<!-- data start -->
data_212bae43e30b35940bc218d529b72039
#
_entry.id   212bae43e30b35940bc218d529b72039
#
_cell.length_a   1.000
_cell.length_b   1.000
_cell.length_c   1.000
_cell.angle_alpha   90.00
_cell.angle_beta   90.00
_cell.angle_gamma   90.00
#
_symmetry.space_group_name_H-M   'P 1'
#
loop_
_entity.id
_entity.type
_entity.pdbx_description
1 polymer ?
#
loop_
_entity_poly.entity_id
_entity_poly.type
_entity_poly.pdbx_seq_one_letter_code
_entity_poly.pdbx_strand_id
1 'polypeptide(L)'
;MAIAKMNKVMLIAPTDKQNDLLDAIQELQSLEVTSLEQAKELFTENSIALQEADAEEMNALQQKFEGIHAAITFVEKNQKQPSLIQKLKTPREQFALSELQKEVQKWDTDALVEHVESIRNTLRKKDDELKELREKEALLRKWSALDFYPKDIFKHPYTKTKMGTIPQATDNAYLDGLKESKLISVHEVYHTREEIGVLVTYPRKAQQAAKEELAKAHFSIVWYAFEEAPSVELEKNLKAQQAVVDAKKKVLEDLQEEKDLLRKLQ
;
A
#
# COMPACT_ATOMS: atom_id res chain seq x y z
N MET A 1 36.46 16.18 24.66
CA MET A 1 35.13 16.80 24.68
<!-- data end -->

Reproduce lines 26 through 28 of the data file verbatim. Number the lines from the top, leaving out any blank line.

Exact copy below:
;MAIAKMNKVMLIAPTDKQNDLLDAIQELQSLEVTSLEQAKELFTENSIALQEADAEEMNALQQKFEGIHAAITFVEKNQKQPSLIQKLKTPREQFALSELQKEVQKWDTDALVEHVESIRNTLRKKDDELKELREKEALLRKWSALDFYPKDIFKHPYTKTKMGTIPQATDNAYLDGLKESKLISVHEVYHTREEIGVLVTYPRKAQQAAKEELAKAHFSIVWYAFEEAPSVELEKNLKAQQAVVDAKKKVLEDLQEEKDLLRKLQ
;
A